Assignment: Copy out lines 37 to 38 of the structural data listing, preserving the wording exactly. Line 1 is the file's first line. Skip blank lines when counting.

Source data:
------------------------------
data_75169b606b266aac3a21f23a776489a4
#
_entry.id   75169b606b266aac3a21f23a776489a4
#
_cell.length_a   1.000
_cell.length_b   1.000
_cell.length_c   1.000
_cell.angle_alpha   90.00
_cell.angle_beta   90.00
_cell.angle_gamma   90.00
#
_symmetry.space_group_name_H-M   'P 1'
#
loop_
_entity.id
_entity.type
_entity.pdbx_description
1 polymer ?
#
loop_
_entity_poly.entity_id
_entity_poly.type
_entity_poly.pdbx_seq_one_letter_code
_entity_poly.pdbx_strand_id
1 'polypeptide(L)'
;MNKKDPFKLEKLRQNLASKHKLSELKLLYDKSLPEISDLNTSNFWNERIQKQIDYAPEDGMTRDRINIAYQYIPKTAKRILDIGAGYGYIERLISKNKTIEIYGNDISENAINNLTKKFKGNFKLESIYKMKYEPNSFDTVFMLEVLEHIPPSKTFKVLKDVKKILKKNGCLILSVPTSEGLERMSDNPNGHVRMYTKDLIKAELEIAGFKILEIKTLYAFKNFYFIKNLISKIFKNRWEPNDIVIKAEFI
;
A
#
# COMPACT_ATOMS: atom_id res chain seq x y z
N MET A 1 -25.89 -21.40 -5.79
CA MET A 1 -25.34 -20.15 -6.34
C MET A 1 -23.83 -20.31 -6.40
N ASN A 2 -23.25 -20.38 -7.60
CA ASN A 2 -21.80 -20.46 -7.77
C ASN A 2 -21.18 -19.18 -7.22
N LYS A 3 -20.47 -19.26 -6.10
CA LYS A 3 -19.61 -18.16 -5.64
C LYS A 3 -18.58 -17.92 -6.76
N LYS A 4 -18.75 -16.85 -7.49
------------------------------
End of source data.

N LYS A 3 -20.47 -19.26 -6.10
CA LYS A 3 -19.61 -18.16 -5.64